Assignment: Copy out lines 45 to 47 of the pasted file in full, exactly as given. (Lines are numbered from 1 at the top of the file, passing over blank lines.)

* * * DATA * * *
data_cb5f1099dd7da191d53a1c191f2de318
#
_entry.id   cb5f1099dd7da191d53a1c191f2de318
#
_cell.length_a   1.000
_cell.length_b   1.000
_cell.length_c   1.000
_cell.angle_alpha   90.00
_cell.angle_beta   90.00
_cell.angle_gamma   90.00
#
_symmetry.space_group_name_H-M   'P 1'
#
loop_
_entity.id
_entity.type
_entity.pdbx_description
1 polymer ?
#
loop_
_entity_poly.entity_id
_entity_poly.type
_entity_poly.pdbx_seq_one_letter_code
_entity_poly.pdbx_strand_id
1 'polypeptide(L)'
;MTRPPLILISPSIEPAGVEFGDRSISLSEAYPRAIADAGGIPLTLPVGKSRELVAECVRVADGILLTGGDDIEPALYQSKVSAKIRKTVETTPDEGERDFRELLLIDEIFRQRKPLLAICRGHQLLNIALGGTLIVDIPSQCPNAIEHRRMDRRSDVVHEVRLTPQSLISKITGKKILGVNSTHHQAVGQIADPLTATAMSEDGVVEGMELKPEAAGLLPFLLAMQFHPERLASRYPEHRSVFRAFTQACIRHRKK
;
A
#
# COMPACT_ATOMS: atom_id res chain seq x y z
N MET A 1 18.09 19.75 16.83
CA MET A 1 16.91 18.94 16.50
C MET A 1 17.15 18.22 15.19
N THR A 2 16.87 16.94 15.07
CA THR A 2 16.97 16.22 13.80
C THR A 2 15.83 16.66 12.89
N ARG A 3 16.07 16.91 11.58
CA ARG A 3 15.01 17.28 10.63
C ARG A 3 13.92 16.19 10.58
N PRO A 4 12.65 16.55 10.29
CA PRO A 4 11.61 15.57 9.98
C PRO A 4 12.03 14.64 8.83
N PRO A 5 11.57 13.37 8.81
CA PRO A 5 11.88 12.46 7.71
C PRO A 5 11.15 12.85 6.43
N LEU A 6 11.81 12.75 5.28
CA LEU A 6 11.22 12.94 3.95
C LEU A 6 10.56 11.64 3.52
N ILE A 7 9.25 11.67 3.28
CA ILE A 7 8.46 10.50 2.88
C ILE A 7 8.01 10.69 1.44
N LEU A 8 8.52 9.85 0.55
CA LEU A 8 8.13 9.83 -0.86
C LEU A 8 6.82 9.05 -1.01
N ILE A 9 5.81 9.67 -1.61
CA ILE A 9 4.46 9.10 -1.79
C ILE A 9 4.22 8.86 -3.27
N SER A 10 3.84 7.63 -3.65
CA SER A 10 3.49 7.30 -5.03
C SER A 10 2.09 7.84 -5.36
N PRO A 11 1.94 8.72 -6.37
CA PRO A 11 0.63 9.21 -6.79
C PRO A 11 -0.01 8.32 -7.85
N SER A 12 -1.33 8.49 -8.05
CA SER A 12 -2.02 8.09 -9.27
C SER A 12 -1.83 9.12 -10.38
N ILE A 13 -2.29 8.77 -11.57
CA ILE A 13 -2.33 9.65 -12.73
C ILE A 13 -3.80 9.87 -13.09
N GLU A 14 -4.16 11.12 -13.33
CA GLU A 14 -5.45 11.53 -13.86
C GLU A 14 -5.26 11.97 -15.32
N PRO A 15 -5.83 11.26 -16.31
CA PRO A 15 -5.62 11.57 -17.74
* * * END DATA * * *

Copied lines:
C PRO A 5 11.15 12.85 6.43
N LEU A 6 11.81 12.75 5.28
CA LEU A 6 11.22 12.94 3.95